The view towards the 'Fox Inn' right in the village centre and up towards the Old School House then across the village green indicates the reason people consider the village 'pretty.' It also reveals something of how small the place was in the past, even though it has been here since medieval times and even had a Roman Villa close by, the farming is good obviously. No wonder almost all those on the war memorial were farm hands. As the roads going out have a short run of aged buildings also it does provide an excellent place to stop when the sun is out.
Wandering about the damp grass of a churchyard built on a hill is not a great deal of fun I can tell you. Slippery grass and slopes do not make me smile, not when I go flying on them anyway. The fruitless search for two white war grave stone was a waste of time, they did not exist, I am now aware that they lie in private graves. Having been a clever boy and left behind the details of the men I was searching for I could only guess at the names and therefore did not find them. One moss covered stone did however indicate a name not found on the war memorial. Many people for a wide variety of reasons did not put their names on memorials, I will have to investigate this tomorrow.
My hour in the sun was coming to a close as what the BBC Weather man claimed was 'Light Cloud' was beginning to cover the sun. The door being unlocked I entered the somewhat gloomy church to browse.
The gloom was broken by these invisible men sitting there. I am told the preacher mentioned a simple fact that spoke to many, the men who died 'probably came to this church, christened, attended, sat where you sit.' For many that brought home the reality of the men who fell.
The effort put on by the village never ends! I cannot imagine what this place will be like when Christmas or Easter arrives! Is such an event only possible because the place is small and all know one another, all who make he effort that is? Or was it a heartfelt response? I wonder how many people named on the memorial have relatives living in the village today?
This picture is as close as I could get to the gloom inside the building. I did not notice any lighting above but there again I was not looking for that, maybe on Sundays it is brightened, and maybe the sun shining in will brighten the place.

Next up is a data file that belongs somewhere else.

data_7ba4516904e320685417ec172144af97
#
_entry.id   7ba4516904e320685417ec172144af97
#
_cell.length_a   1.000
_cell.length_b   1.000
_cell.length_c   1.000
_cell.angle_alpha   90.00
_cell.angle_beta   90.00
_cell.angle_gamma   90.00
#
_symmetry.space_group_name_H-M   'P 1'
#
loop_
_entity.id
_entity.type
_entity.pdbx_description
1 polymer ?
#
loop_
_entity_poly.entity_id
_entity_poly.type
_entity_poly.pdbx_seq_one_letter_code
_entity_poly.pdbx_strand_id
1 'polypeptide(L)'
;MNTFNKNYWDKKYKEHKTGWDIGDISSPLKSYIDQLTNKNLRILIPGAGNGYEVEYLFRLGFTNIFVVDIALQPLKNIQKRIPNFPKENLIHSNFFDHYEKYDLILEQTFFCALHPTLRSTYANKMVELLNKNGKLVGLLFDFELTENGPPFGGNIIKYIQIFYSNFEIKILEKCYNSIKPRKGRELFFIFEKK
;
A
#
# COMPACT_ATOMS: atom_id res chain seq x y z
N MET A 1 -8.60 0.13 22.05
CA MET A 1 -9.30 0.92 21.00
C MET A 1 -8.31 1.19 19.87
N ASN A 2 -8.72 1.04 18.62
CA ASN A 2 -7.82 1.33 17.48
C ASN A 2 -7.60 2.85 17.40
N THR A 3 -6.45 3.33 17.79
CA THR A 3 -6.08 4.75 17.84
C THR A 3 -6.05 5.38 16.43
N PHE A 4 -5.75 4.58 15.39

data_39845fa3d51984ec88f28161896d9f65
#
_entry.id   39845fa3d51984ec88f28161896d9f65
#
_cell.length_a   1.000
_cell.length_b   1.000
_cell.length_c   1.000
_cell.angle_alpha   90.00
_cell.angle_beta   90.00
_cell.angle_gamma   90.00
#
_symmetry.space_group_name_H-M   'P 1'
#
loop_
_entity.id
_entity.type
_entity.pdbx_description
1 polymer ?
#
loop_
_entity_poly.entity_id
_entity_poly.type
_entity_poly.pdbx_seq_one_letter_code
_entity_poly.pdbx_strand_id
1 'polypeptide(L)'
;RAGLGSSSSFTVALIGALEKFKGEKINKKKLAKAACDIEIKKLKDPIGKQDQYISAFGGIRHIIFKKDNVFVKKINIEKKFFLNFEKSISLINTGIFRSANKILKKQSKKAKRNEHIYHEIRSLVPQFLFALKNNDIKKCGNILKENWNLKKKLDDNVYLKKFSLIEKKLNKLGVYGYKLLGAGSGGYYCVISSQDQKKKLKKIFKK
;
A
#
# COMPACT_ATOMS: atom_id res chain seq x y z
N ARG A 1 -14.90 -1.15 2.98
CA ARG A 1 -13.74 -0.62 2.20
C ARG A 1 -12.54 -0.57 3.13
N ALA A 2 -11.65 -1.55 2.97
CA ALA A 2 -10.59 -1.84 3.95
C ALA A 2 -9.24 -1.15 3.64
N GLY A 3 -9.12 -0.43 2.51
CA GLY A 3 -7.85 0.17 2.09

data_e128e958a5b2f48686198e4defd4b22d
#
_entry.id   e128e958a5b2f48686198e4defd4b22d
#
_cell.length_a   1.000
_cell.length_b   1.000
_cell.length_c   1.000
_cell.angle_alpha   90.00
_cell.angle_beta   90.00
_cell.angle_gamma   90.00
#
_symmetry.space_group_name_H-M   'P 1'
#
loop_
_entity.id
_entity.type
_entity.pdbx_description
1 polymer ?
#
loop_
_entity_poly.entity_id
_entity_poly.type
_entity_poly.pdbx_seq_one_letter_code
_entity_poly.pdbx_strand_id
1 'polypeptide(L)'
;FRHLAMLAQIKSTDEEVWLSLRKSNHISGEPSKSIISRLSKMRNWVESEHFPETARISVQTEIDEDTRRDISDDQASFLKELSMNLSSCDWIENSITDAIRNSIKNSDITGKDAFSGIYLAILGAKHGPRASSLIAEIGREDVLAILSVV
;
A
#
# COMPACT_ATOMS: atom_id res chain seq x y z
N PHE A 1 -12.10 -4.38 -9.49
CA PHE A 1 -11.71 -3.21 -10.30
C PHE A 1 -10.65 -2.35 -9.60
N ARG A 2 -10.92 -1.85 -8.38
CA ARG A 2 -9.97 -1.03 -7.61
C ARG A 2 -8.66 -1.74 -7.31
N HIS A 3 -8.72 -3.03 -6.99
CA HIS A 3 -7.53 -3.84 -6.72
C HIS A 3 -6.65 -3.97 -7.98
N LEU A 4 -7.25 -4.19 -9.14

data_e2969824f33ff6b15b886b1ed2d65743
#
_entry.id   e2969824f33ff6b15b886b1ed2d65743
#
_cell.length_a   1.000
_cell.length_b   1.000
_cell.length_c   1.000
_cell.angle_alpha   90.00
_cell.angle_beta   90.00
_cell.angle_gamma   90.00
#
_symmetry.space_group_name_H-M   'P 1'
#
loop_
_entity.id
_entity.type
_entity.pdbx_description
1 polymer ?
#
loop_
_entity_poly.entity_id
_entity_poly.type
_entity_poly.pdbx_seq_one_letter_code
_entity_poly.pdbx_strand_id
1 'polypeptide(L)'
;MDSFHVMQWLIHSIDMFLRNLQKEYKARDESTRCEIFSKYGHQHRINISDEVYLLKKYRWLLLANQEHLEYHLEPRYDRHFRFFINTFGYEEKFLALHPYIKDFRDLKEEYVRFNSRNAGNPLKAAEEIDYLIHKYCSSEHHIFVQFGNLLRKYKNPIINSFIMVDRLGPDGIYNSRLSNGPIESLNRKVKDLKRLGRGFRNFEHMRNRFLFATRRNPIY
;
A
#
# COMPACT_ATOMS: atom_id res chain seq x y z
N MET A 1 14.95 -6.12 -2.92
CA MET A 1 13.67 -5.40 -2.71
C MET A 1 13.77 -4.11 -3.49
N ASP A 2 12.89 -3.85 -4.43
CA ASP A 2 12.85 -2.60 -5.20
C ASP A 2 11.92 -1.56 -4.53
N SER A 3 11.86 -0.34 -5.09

This Victorian stained glass window will brighten the place if the sun shines directly though.
Another quick look, not missing the collection of stones from people of the 'Big Hoose' up the road, and giving a good idea of the depth of the hill coffins have to go down and are still doing so even recently.
Then while awaiting the transport back home I had lunch at the 'Fox Inn' conveniently placed at the bus stop. The beer was acceptable, £4 a go however was like the graveyard a bit steep I thought, but the place was clean and set out more for lunches than as a straight forward pub. I suspect that is how to survive in such places and I am told the reviews are good. The Bikers like it anyway especially with a tea shop next door for the non drinkers.
There is something about the collection of roofs that appeal to me when close together in a higgledy-piggledy fashion. The fact that they are all red tiles is also interesting, I wonder if there are listed buildings today. I suspect some of them, when filled with farm labourers, had dirt floors and outside loos, today from as cheap as a mere £350,000 or so unless you want a bigger one of course...
This was at the church door, I wonder who he was...?
This was intended as a day out in the sun finding something interesting to see. Yet while I knew the graves had to be found I did not realise so much of Sunday would remain. Maybe I should go out again tomorrow...no maybe next week...